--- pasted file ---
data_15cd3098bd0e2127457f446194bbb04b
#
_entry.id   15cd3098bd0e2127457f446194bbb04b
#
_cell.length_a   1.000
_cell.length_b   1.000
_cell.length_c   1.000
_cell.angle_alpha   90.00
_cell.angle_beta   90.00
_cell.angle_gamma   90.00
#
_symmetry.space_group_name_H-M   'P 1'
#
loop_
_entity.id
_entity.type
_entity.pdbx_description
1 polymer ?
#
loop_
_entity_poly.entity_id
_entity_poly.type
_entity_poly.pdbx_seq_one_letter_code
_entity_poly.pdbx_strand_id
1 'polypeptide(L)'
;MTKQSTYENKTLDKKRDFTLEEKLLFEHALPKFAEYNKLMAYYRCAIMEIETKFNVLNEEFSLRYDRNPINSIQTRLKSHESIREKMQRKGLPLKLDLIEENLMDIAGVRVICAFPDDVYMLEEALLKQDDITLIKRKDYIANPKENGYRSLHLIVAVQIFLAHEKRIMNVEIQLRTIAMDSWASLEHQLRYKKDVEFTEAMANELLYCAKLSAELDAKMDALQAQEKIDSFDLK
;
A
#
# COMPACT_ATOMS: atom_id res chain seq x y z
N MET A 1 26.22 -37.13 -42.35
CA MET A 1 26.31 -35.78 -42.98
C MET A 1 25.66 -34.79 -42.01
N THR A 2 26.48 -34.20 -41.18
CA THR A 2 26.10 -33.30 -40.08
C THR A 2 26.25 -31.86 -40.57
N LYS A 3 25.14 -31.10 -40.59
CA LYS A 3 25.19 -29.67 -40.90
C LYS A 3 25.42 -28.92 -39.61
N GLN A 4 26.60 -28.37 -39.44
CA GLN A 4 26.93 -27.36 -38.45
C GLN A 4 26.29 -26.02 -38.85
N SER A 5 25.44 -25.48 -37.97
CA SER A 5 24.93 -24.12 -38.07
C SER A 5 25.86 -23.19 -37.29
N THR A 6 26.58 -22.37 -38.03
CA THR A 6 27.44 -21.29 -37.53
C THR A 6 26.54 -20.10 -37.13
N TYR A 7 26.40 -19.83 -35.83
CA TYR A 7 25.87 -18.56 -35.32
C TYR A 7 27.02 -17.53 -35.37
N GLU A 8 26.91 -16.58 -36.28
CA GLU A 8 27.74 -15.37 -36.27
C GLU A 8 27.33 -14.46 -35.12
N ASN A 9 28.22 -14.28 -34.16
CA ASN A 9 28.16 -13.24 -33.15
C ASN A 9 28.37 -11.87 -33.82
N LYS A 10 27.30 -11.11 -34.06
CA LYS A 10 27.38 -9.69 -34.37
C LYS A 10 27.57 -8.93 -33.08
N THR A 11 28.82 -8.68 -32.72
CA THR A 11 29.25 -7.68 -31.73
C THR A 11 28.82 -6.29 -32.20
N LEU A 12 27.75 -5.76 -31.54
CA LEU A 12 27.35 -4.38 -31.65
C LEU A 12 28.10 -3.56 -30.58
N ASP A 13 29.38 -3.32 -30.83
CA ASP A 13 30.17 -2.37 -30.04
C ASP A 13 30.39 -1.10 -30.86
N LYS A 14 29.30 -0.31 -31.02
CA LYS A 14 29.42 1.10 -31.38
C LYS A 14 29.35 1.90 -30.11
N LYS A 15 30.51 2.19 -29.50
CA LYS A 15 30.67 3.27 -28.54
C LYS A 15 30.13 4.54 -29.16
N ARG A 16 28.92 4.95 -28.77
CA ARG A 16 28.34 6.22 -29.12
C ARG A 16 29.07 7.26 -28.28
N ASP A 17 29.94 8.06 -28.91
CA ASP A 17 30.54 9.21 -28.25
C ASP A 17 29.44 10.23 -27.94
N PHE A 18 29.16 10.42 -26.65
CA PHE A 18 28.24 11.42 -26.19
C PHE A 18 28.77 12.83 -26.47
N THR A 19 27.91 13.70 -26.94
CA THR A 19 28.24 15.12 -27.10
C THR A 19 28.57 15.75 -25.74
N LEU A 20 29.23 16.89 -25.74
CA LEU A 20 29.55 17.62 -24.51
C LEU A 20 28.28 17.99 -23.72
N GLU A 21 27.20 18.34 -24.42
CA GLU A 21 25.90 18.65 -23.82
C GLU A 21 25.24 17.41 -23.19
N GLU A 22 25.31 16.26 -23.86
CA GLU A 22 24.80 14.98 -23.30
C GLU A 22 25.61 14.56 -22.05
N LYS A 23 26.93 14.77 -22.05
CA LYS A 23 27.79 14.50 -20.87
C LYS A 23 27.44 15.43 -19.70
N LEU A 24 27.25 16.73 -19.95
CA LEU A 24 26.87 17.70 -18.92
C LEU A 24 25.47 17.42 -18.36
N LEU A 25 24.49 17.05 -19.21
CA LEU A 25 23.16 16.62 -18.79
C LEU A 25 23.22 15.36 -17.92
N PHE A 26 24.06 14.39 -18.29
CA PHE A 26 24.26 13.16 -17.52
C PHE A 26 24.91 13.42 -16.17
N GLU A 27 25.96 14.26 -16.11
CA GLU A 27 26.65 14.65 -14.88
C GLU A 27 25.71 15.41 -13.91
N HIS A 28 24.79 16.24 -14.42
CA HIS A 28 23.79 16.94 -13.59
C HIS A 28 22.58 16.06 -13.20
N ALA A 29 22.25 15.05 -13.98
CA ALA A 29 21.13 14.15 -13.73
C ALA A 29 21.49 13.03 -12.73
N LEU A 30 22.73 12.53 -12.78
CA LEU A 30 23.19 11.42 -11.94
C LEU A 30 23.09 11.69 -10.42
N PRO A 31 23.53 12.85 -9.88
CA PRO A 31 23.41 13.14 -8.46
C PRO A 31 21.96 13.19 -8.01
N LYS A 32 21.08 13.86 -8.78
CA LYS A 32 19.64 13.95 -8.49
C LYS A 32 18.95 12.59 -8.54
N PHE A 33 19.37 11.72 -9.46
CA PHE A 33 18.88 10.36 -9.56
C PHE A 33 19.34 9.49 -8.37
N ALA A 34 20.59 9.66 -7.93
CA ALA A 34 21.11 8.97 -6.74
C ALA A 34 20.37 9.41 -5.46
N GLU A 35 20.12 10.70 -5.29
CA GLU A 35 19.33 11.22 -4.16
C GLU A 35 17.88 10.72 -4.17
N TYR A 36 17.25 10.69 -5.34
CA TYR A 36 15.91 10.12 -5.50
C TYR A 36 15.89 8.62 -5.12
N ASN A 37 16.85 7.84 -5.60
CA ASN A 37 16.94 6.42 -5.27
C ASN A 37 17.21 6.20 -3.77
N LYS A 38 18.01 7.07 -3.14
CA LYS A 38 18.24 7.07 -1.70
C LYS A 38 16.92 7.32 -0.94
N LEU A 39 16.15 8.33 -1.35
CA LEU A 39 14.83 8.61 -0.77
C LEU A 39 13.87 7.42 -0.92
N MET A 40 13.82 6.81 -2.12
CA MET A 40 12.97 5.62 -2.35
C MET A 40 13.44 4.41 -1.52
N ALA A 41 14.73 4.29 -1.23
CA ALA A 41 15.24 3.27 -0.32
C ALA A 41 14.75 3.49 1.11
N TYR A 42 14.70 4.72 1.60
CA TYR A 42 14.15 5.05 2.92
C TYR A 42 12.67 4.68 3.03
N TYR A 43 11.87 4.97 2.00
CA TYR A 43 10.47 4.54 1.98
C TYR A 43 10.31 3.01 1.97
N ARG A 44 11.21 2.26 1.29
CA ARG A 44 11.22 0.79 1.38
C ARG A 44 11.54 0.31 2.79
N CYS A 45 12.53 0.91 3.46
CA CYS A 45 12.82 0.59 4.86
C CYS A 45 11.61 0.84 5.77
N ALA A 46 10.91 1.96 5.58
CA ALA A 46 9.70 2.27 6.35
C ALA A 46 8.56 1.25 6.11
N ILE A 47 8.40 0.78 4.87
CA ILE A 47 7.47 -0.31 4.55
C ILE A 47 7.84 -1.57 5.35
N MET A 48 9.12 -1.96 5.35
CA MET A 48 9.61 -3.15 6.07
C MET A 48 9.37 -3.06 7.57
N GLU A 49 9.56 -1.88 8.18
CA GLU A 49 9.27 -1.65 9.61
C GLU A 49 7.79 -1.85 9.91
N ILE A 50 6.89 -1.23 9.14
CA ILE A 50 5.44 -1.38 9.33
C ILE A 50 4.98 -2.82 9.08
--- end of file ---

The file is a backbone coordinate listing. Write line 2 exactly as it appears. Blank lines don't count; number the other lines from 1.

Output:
#